mond and Fredericksburg Railroad and county road near South Anna Bridge, in company with the Eleventh Pennsylvania Cavalry. Colonel S. P. Spear commanding the advance. On reaching the above-mentioned place, I proceeded, in company with Colonel Spear, down the county road to within a short distance of the bridge, for the purpose of ascertaining the nature of the country, and finding some commanding position for my battery. While at the front, the enemy opened from two guns opposite the county bridge, and shortly alter from five guns in two positions farther down the river toward the right of the command. By order of Brigadier General R. S. Foster, commanding, I placed my battery in position on a small hill at the crossing of the railroad and county road, being the only position to be obtained, and being liable to an enfilading artillery fire from the left. The enemy kept up an artillery fire from their different positions from dark until midnight, several of the shells from their 10-pounder Parrott guns coming in very close proximity to the battery, but fortunately without doing damage. No shots were fired by me, owing to the difficulty of ascertaining the position of the enemy`s guns, it being deemed inexpedient to expose our position. At 2. 30 a. m., July 5, I received orders to withdraw, and take up my line of march to Hanover Court-House, which was done. I am, respectfully, your obedient servant,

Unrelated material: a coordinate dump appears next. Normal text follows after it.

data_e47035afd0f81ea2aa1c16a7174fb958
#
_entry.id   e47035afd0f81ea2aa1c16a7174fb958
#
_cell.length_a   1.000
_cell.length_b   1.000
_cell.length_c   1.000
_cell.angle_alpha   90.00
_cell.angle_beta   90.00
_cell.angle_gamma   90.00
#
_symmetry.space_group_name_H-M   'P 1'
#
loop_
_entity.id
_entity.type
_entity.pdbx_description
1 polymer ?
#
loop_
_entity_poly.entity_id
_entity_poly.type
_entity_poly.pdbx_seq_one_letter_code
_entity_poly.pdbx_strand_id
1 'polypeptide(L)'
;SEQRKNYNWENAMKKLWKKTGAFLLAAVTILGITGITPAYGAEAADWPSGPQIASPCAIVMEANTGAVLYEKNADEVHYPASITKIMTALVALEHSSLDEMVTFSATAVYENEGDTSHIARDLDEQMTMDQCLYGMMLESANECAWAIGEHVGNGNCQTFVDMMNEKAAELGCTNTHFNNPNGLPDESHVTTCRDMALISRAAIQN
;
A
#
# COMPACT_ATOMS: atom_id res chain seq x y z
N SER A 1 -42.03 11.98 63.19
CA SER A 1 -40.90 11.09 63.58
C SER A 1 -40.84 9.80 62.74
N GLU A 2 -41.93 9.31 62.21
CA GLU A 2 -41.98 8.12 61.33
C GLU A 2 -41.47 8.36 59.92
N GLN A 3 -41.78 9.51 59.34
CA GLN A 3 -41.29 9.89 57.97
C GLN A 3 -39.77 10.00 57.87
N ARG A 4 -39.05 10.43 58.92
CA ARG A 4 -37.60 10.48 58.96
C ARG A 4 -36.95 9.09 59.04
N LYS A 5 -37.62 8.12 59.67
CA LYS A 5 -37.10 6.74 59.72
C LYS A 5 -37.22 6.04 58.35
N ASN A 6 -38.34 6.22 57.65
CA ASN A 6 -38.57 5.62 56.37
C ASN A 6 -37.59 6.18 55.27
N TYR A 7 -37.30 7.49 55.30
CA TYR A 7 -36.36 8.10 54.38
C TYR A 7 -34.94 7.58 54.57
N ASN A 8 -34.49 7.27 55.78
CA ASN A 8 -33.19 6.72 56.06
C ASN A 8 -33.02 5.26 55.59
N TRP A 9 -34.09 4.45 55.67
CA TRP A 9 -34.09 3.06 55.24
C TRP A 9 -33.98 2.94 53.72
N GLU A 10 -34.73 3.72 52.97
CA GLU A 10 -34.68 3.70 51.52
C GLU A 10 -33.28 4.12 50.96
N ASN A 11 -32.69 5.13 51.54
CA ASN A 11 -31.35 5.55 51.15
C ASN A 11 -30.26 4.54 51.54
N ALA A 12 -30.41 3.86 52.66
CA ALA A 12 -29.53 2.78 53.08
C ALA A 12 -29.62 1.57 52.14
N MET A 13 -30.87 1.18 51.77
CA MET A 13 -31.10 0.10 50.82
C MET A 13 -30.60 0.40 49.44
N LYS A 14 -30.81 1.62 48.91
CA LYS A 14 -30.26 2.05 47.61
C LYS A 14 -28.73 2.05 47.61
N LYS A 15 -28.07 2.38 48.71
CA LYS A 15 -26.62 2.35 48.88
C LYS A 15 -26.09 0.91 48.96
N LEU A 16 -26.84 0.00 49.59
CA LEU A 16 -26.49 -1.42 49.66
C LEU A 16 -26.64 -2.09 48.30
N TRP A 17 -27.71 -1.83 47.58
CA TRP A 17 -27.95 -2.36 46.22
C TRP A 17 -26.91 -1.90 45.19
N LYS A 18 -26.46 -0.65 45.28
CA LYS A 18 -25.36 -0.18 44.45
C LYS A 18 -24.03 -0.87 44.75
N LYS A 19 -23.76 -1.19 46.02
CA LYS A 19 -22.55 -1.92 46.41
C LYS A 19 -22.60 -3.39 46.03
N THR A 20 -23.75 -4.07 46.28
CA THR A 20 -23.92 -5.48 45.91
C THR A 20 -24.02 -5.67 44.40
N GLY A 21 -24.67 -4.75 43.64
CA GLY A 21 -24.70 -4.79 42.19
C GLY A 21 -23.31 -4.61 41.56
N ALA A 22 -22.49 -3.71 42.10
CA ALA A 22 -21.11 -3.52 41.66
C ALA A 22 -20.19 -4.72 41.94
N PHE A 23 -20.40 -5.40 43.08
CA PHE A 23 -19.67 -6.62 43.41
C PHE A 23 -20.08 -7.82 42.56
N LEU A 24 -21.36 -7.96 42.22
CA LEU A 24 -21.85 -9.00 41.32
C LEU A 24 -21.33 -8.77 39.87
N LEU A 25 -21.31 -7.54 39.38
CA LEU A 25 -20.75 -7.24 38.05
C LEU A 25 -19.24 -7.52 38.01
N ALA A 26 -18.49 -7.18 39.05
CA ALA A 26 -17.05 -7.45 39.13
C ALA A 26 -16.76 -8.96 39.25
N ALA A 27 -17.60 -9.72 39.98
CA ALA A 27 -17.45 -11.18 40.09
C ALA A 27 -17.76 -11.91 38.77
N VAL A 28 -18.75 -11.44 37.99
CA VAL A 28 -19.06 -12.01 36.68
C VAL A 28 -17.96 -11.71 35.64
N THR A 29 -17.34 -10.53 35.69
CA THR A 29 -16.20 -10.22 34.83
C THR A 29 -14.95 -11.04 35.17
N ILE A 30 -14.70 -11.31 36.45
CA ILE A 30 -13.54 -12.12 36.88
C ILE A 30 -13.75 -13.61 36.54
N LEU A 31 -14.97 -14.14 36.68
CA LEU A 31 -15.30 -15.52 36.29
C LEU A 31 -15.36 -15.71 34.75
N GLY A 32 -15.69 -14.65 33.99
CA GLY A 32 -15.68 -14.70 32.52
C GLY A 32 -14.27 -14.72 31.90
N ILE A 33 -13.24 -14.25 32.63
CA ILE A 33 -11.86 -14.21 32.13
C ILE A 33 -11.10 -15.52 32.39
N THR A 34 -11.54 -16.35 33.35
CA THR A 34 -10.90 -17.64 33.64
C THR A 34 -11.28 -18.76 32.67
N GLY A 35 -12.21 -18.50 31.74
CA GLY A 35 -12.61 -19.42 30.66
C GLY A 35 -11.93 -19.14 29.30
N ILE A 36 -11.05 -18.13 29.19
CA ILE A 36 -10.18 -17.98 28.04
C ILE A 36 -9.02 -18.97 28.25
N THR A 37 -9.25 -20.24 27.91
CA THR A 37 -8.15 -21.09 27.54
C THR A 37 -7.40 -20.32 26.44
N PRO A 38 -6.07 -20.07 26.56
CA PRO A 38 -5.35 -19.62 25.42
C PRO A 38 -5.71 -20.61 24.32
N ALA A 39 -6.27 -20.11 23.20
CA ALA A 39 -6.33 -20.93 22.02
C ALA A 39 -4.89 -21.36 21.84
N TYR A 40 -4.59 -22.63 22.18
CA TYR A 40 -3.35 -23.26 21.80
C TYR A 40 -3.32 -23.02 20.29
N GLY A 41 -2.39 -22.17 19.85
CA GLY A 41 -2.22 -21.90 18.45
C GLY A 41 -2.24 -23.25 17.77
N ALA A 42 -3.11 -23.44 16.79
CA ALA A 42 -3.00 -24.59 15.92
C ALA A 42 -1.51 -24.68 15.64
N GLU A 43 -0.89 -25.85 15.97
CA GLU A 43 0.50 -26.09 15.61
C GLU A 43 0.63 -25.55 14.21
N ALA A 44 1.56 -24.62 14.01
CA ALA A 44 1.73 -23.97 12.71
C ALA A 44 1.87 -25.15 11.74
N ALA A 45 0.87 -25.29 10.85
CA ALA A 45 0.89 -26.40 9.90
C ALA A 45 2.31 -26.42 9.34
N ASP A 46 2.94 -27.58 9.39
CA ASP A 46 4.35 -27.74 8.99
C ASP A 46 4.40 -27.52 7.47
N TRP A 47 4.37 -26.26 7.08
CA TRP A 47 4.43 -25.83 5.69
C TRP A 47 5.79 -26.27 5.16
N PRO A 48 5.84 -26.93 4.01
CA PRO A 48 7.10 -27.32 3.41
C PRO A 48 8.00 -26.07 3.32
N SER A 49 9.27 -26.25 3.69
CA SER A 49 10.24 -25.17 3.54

PHINEAS A. DAVIS,
Captain Seventh Massachusetts Battery.
Lieutenant S. E. MARVIN,
Acting Assistant Adjutant-General.
Numbers 13. Reports of Major General Erasmus D. Keyes, U. S. Army, commanding Fourth Army Corps, of expedition to Bottom`s Bridge.
HEADQUARTERS FOURTH ARMY CORPS,
Camp near Baltimore Store, July 2, 1863-7 a. m.
DEAR GENERAL: During the last twenty-four hours I have become more strongly convinced than before, if such be possible, that we cannot do anything against Richmond. All we can hope is that Getty may destroy the bridges over the South Anna to-day. Beyond that, no damage to the enemy can be done here at all commensurate with the detention of 20, 000 and odd troops, some of them very good troops, now with you. They ought to be around the Northern cities. If I were in the command of the department, I would put them in the way to embark at a moment`s notice, and report that they could not just now be used here to advantage. This I am convinced is the opinion of every thinking man under your command, for which reason I respectfully and urgently proffer my advice.
In haste, yours, truly,
E. D. KEYES,
Major-General, Commanding Fourth Army Corps.
Commanding Department of Virginia.